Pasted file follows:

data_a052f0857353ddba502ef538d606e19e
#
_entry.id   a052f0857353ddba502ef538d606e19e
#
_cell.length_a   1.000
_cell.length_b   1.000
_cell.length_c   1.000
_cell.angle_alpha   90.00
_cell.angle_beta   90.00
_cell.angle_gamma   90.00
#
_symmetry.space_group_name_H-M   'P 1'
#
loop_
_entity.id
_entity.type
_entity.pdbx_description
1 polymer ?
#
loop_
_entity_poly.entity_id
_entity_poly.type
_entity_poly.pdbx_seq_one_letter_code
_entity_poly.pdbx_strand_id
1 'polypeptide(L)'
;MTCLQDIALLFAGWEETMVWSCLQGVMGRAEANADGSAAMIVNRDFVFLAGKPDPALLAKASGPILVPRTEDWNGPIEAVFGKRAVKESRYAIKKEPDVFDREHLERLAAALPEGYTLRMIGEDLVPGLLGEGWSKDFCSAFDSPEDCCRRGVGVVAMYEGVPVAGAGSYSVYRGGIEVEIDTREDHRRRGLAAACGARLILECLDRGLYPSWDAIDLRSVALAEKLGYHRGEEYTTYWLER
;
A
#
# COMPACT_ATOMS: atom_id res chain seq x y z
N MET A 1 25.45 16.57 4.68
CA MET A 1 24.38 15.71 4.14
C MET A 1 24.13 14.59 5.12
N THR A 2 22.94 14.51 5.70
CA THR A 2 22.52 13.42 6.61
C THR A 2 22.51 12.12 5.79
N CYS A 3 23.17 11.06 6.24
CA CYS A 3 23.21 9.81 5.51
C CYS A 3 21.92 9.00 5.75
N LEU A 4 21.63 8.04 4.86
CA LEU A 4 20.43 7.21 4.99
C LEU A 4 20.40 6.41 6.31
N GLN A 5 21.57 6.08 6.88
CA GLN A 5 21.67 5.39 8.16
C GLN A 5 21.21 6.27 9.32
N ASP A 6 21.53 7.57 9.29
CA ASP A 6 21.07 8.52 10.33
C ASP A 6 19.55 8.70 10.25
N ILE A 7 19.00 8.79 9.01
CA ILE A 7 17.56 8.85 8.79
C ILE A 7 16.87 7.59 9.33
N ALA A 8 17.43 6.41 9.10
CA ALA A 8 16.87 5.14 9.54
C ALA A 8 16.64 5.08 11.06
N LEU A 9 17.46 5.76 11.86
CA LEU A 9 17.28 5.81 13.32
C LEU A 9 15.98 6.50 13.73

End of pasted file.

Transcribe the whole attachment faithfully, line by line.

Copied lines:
data_a052f0857353ddba502ef538d606e19e
#
_entry.id   a052f0857353ddba502ef538d606e19e
#
_cell.length_a   1.000
_cell.length_b   1.000
_cell.length_c   1.000
_cell.angle_alpha   90.00
_cell.angle_beta   90.00
_cell.angle_gamma   90.00
#
_symmetry.space_group_name_H-M   'P 1'
#
loop_
_entity.id
_entity.type
_entity.pdbx_description
1 polymer ?
#
loop_
_entity_poly.entity_id
_entity_poly.type
_entity_poly.pdbx_seq_one_letter_code
_entity_poly.pdbx_strand_id
1 'polypeptide(L)'
;MTCLQDIALLFAGWEETMVWSCLQGVMGRAEANADGSAAMIVNRDFVFLAGKPDPALLAKASGPILVPRTEDWNGPIEAVFGKRAVKESRYAIKKEPDVFDREHLERLAAALPEGYTLRMIGEDLVPGLLGEGWSKDFCSAFDSPEDCCRRGVGVVAMYEGVPVAGAGSYSVYRGGIEVEIDTREDHRRRGLAAACGARLILECLDRGLYPSWDAIDLRSVALAEKLGYHRGEEYTTYWLER
;
A
#
# COMPACT_ATOMS: atom_id res chain seq x y z
N MET A 1 25.45 16.57 4.68
CA MET A 1 24.38 15.71 4.14
C MET A 1 24.13 14.59 5.12
N THR A 2 22.94 14.51 5.70
CA THR A 2 22.52 13.42 6.61
C THR A 2 22.51 12.12 5.79
N CYS A 3 23.17 11.06 6.24
CA CYS A 3 23.21 9.81 5.51
C CYS A 3 21.92 9.00 5.75
N LEU A 4 21.63 8.04 4.86
CA LEU A 4 20.43 7.21 4.99
C LEU A 4 20.40 6.41 6.31
N GLN A 5 21.57 6.08 6.88
CA GLN A 5 21.67 5.39 8.16
C GLN A 5 21.21 6.27 9.32
N ASP A 6 21.53 7.57 9.29
CA ASP A 6 21.07 8.52 10.33
C ASP A 6 19.55 8.70 10.25
N ILE A 7 19.00 8.79 9.01
CA ILE A 7 17.56 8.85 8.79
C ILE A 7 16.87 7.59 9.33
N ALA A 8 17.43 6.41 9.10
CA ALA A 8 16.87 5.14 9.54
C ALA A 8 16.64 5.08 11.06
N LEU A 9 17.46 5.76 11.86
CA LEU A 9 17.28 5.81 13.32
C LEU A 9 15.98 6.50 13.73